Nothing like a hard day at work and finally sitting down with the hubby to watch that action movie with your favorite beverage and a bowl of freshly popped popcorn. Then you here IT! The popping and the cracking. You listen a little closer and realize the sound is coming from your water heater! You didn't know your water heater could also make popcorn did you? Your right, it doesn't.
If your hot water heater is sounding like a popcorn machine or rocks being thrown around inside it, than you might have a problem.
That noise means there is probably sediment at the bottom of your water heater tank. Oh no, not sediment! Relax, with Forrest Anderson's help you can take care of this! The solution? It's simple, the tank just needs to be flushed.
If you don't feel like you can do this on your own, one of our professional plumbers will be able to do it for you. Click here to contact the Forrest Anderson team.
If you are wondering how serious or threatening it is for your water heater to be making this noise, it just means your water heater is running inefficiently and quite possibly raising your heating bill as a result. With that being said, over time, sediment buildup could cause damage to the water heater.
To better understand the problem:
What Is Sediment and Where Does It Come From
Sediment is just loose minerals, like calcium and magnesium, that settle to the bottom of your water heater over time. So where does the sediment come from? The minerals come from the water itself. "Hard Water", which contains a lot of these naturally occurring minerals can find it's way into your water heater.
Having minerals in your water is not a bad thing. They can be great for your body, but your water heater is not as appreciative of those minerals.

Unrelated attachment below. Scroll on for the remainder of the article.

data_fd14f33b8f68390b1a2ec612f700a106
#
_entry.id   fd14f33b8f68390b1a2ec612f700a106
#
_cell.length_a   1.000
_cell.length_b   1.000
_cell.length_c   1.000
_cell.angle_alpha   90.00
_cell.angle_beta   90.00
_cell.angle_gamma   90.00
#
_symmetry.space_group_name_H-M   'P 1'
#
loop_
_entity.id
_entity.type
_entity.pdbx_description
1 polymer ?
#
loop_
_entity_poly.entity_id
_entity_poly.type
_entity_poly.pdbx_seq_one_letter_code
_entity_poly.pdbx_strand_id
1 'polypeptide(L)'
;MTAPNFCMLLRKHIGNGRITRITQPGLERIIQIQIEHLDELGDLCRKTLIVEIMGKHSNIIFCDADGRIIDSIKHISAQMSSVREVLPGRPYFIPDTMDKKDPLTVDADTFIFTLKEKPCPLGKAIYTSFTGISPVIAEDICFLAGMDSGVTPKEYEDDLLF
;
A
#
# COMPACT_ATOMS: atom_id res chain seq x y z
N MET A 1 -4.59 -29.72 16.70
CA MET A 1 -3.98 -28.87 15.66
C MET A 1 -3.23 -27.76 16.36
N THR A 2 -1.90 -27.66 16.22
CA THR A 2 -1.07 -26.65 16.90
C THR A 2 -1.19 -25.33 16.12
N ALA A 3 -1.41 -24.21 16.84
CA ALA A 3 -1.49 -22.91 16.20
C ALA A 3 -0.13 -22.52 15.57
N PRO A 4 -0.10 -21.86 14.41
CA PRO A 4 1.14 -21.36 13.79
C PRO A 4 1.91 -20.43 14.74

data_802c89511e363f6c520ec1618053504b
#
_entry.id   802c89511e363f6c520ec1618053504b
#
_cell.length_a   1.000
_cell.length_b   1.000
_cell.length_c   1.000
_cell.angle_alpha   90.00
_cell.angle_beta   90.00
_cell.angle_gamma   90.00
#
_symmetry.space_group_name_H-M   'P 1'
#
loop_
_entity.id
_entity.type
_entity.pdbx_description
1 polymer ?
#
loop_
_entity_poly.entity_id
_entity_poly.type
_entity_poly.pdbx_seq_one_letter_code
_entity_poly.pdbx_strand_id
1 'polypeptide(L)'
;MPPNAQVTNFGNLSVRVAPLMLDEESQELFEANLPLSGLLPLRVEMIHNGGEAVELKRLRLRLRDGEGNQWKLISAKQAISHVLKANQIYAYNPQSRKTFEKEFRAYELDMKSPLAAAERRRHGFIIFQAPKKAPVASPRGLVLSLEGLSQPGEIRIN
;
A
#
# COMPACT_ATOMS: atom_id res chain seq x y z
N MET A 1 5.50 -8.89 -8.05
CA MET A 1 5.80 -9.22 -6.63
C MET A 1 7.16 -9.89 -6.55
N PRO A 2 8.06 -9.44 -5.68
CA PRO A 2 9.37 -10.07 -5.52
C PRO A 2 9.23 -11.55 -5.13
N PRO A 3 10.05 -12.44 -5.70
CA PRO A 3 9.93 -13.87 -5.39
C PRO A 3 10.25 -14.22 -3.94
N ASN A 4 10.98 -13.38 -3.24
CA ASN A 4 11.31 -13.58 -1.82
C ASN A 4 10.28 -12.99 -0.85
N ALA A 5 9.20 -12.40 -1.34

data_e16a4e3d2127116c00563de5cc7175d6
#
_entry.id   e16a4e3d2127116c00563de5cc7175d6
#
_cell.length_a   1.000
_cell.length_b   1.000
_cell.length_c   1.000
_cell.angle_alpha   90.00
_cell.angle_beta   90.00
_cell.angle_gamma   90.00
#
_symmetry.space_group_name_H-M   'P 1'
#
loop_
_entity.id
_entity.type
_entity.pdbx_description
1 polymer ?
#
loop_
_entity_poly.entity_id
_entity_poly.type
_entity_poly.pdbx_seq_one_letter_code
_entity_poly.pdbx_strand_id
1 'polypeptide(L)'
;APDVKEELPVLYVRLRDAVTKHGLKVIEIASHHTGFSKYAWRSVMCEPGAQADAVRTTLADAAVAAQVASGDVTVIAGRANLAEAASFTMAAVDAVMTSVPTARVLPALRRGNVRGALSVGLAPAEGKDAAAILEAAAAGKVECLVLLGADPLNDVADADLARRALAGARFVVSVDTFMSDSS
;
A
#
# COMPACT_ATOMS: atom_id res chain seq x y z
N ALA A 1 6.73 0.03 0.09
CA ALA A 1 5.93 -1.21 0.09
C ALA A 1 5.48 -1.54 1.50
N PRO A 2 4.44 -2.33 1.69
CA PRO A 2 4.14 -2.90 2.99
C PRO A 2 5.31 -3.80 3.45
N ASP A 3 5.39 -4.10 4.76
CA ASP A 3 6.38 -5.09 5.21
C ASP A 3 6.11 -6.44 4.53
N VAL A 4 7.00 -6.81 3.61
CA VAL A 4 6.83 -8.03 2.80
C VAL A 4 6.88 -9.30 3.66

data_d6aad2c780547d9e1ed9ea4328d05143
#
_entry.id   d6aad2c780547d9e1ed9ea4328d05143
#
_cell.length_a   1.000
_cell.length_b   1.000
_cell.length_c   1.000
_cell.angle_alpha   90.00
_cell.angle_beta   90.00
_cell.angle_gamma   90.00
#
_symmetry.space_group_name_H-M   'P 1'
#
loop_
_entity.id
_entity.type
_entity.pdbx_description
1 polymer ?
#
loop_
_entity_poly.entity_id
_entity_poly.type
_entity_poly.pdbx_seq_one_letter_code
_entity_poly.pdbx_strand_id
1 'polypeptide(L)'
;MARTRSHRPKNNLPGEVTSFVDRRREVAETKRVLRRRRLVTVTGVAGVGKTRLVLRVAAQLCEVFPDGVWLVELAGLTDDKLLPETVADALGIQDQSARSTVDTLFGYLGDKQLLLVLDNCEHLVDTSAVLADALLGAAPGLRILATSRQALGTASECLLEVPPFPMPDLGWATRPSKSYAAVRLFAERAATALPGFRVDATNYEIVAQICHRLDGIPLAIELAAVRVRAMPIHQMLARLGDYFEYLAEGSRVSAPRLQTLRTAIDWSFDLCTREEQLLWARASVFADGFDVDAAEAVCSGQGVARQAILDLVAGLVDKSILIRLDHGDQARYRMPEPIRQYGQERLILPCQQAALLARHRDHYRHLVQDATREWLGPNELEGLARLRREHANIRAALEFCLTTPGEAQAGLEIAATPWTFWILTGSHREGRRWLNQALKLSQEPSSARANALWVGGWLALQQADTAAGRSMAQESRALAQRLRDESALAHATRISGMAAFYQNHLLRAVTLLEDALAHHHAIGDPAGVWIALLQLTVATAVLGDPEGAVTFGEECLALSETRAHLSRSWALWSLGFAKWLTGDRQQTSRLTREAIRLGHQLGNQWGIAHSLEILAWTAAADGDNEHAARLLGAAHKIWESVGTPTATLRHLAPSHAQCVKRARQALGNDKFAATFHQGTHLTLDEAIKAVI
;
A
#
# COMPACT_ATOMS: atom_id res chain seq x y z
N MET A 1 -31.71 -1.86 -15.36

Once sediment gets into the water heater, it settles to the bottom of the tank, causing your water heater to work inefficiently and can cause it to sound like a popcorn machine every time you turn on the hot water.
Why Sediment Buildup Causes the Popping Noise
Have you ever cooked on a stove-top using a covered top and had boiling water pressure start to push the cover off? This is pretty similar to why you hear popping during a sediment buildup. The noise comes from steam bubbles escaping the sediment.
Your water heater’s heating element is at the bottom of the tank, right where the sediment has settled and mixed with water.
Some of the water under the sediment starts boiling and tries to escape the sediment layer, making the popping noise as a result.
The main issue with this is your water heater is struggling mightily to heat the water properly. With the extra effort to heat the water the tank runs longer, which could potentially lead to the tank overheating and damaging the protective inner lining.
How to Flush the Water Heater Tank
To understand how to flush your water heater, you need to understand what certain parts are called and where they’re located. If you feel this is above your DIY level, we kindly invite you to call Forrest Anderson and we will send help!
Now follow these steps to flush the tank:
Put on some heavy-duty gloves so you don’t burn yourself.
Turn off the water heater. If you have a gas water heater, turn the temperature setting to “Pilot.” If you have an electric water heater, turn off the water heater at the circuit breaker.
Turn the cold water shut off valve to prevent more cold water from entering the water heater.
Let the water heater to cool down for about 30 minutes. Please don’t get impatient since you could burn yourself if you try to flush the tank while the water is still hot.
Connect a garden hose to the drain valve located at the bottom of the water heater tank, pictured here:
Place the other end of the hose at a place where the sediment and water can safely drain to, like out in the grass in your front or back yard.
Open a hot water faucet in a sink or tub to prevent a vacuum from forming in the lines.
Open the water heater’s drain valve by turning a small slot on the va